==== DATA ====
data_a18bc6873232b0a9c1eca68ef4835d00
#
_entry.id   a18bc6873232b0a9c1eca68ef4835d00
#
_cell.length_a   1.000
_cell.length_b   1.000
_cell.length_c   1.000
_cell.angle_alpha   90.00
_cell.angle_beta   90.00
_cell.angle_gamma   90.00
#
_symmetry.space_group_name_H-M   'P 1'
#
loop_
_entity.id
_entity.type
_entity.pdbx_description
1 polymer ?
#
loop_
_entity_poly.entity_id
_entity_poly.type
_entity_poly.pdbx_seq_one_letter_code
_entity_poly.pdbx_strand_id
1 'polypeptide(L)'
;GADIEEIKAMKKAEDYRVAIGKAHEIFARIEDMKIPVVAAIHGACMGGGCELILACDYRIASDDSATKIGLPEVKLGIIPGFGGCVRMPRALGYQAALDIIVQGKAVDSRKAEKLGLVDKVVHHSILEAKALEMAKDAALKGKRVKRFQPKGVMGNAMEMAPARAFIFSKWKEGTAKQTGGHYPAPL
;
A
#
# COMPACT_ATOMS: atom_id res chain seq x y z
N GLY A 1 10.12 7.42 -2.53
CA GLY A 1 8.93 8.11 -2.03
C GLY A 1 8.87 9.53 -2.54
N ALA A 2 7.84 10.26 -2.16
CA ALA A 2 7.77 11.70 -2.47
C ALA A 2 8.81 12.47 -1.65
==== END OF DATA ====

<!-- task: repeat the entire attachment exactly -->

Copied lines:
data_a18bc6873232b0a9c1eca68ef4835d00
#
_entry.id   a18bc6873232b0a9c1eca68ef4835d00
#
_cell.length_a   1.000
_cell.length_b   1.000
_cell.length_c   1.000
_cell.angle_alpha   90.00
_cell.angle_beta   90.00
_cell.angle_gamma   90.00
#
_symmetry.space_group_name_H-M   'P 1'
#
loop_
_entity.id
_entity.type
_entity.pdbx_description
1 polymer ?
#
loop_
_entity_poly.entity_id
_entity_poly.type
_entity_poly.pdbx_seq_one_letter_code
_entity_poly.pdbx_strand_id
1 'polypeptide(L)'
;GADIEEIKAMKKAEDYRVAIGKAHEIFARIEDMKIPVVAAIHGACMGGGCELILACDYRIASDDSATKIGLPEVKLGIIPGFGGCVRMPRALGYQAALDIIVQGKAVDSRKAEKLGLVDKVVHHSILEAKALEMAKDAALKGKRVKRFQPKGVMGNAMEMAPARAFIFSKWKEGTAKQTGGHYPAPL
;
A
#
# COMPACT_ATOMS: atom_id res chain seq x y z
N GLY A 1 10.12 7.42 -2.53
CA GLY A 1 8.93 8.11 -2.03
C GLY A 1 8.87 9.53 -2.54
N ALA A 2 7.84 10.26 -2.16
CA ALA A 2 7.77 11.70 -2.47
C ALA A 2 8.81 12.47 -1.65